Former rugby league head coach, Carlo Napolitano, joins forces with Australia Alopecia Areata Charity.
Carlo Napolitano, former Head Coach of the Italian Rugby League has joined forces with Australia Alopecia Areata Foundation (AAAF) to raise awareness of auto-immune condition, Alopecia Areata and help support people with the condition.
Carlo, 40 from the Sutherland Shire, NSW was diagnosed with Alopecia when he was four years old.
Alopecia Areata is a medical condition that results in dramatic hair loss in the scalp and elsewhere in the body. The hair loss can range from several bald patches, to total baldness. It affects women, men and children.
“I was really young when I got Alopecia. It all happened very quickly. Within weeks I was totally bald. Even at such a young age, I was very aware of people staring at me. I would often hear people asking my parents how long I’d had cancer for. I became self-conscious and covered my head with a hat. It became my security blanket. Unfortunately, I also got bullied regularly when I was younger, older kids would take my hat off and throw it away. Others would frequently chant baldy, you are not going to live long.” Says Carlo who has the most severe form of Alopecia – Alopecia Areata Universalis which results in total loss of all body hair. I dealt with it by focusing on sports and went through the ranks to play professional Rugby League. I was also very lucky to have a great support network. The support and understanding of my friends and family gave me the confidence and encouragement to achieve my ambitions and deal with the ups and downs of the condition. Finally, at the age of 21, I drummed up the courage to take off my hat and decide to face Alopecia head on. I never wore it again, it was the most liberating day of my life.”
Carlo counts, model, TV presenter and former UK Rugby League player Kris Smith as one his best friends.
“I’ve known Kris since we were kids. He has been a massive influence in the way in which I dealt with my Alopecia. Dealing with puberty, relationships and getting attention from girls was difficult. Kris never went off and left me alone he always stuck by my side.”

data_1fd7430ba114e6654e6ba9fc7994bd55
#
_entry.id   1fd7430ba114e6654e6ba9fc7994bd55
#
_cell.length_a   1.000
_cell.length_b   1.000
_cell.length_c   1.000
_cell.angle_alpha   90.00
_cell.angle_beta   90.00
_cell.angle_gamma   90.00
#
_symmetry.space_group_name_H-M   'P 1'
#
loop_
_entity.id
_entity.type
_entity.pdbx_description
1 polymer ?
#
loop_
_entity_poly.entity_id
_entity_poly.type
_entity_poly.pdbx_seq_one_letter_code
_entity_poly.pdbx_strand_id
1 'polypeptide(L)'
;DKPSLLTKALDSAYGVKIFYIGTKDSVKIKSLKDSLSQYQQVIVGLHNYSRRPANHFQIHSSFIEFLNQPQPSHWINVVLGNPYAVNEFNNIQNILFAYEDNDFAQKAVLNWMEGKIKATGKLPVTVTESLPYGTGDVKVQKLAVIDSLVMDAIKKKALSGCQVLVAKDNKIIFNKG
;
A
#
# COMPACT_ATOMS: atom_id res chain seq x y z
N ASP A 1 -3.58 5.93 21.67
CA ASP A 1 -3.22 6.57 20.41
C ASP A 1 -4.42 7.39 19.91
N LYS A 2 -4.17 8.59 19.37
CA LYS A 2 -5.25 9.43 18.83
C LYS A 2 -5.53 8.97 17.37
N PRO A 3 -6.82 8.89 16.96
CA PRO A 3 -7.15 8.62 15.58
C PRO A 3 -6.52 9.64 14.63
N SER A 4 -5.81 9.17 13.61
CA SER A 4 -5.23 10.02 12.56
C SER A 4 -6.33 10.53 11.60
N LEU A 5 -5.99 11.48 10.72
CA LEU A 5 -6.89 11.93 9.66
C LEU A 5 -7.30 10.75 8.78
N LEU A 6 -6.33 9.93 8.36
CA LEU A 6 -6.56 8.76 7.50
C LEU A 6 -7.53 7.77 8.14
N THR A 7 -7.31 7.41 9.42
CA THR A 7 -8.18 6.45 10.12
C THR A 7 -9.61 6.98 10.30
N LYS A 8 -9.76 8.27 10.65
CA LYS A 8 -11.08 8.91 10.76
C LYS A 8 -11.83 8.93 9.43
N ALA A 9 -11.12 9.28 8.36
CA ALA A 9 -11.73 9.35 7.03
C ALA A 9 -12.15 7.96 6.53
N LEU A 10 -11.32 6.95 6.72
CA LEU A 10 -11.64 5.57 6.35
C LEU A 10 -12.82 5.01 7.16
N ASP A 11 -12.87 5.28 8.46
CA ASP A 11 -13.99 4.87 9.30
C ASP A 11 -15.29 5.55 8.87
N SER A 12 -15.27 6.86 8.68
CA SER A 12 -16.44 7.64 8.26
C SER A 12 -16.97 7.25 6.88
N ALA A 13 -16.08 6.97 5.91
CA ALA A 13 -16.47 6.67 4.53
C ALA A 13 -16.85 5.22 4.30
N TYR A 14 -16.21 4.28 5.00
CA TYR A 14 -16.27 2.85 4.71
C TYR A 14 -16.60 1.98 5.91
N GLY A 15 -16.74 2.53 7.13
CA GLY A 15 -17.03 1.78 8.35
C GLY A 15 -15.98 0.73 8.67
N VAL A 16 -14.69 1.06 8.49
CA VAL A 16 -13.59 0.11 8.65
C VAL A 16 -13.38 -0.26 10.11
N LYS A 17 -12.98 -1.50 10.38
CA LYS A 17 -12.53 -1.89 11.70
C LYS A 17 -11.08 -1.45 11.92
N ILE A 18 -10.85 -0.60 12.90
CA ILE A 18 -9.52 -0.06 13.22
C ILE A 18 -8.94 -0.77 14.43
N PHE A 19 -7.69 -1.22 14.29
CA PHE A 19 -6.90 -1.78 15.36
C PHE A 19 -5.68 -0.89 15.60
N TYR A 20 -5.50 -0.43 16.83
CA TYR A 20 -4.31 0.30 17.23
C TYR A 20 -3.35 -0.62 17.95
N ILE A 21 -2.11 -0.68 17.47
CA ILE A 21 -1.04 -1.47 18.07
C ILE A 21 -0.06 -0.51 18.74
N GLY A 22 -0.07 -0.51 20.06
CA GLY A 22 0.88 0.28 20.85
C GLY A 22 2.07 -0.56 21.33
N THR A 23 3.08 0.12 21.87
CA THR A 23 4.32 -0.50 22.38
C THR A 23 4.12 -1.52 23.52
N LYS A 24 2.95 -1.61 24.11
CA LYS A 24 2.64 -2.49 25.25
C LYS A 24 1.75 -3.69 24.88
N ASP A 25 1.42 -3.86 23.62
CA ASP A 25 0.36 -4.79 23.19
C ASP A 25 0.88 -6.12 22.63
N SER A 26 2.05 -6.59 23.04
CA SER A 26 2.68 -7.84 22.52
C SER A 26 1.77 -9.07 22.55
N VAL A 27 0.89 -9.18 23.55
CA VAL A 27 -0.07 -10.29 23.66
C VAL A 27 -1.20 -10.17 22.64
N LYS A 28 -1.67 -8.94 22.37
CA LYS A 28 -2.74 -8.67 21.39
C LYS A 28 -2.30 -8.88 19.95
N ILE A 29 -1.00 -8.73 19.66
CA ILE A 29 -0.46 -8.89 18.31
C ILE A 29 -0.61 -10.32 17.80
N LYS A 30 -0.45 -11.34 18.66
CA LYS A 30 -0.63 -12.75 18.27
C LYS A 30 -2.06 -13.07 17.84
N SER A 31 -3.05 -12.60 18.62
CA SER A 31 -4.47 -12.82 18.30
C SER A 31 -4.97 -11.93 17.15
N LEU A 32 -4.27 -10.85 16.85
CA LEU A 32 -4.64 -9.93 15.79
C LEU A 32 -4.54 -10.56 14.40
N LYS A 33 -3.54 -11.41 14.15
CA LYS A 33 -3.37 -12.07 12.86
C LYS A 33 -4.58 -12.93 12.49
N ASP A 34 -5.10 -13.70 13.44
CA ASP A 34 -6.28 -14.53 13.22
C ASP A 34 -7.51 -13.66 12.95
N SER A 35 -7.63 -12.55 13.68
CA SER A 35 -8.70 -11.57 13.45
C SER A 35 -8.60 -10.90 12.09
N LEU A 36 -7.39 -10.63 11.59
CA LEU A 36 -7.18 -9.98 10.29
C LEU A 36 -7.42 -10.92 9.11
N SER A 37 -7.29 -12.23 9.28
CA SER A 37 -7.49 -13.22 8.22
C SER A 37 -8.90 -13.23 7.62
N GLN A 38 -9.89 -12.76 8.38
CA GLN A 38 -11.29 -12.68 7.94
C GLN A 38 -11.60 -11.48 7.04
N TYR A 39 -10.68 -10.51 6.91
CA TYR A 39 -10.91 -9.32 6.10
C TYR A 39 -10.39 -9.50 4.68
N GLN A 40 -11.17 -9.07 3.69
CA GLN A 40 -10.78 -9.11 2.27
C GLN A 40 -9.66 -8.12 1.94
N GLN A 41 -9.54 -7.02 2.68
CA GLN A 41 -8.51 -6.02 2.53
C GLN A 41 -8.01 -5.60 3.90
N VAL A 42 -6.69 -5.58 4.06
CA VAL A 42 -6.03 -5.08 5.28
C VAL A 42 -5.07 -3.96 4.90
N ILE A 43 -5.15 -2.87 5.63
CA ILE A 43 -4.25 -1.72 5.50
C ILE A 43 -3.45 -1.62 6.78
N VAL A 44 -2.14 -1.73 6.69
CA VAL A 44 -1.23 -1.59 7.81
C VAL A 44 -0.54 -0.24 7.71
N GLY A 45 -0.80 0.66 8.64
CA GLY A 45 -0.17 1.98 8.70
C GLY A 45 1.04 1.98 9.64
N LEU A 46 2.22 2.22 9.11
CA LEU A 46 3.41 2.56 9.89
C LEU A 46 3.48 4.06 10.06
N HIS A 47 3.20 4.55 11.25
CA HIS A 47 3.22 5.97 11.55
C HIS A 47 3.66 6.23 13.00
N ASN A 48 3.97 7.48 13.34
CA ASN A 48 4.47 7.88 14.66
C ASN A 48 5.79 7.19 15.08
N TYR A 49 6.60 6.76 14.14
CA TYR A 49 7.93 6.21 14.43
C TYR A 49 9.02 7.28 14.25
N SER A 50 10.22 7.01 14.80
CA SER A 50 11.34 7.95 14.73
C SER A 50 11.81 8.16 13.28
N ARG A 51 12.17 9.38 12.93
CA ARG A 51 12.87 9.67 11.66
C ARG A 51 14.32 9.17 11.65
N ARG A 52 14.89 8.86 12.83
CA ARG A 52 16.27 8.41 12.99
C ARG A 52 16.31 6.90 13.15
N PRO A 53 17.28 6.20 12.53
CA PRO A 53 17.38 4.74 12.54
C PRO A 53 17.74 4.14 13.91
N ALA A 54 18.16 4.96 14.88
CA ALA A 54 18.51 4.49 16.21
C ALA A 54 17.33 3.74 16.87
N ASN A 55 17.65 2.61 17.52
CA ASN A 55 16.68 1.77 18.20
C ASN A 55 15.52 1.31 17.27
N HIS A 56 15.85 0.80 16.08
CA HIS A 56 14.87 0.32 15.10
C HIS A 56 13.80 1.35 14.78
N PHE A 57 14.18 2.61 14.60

Carlo says he is very excited to become a committee member of Australia Alopecia Areata Foundation.
“Alopecia Areata is life changing. It can have a huge psychological and emotional impact on individuals living with the condition. It’s not uncommon for people with any form of Alopecia Areata to experience depression, anxiety and social phobias. I am involved with the Foundation to share my story. I want individuals with Alopecia to know they are not alone and understand the importance of having a focus and a strong network of support – that is what got me through the hard times. I am also passionate about raising awareness of the condition with the general public. I want people to understand that although people with Alopecia look different, we are completely healthy.”
Chel Campbell, President of Australia Alopecia Areata Foundation says that the Foundation is delighted with the appointment.
“We are thrilled to have such a positive role model as Carlo within the committee, we look forward to working with him to raise awareness of the condition, to help support and empower individuals with Alopecia Areata.”
AAAF is a not-for-profit that provides people living with Alopecia Areata and their families with essential support. AAAF also funds research into the disease in order to find a cure or acceptable treatment and informs the public about the condition.
Alopecia Areata affects almost 500,000 Australians. Alopecia can occur at any age, however, in most cases, it first presents itself during childhood. Currently, there is no cure.
To find out more visit www.aaaf.org.au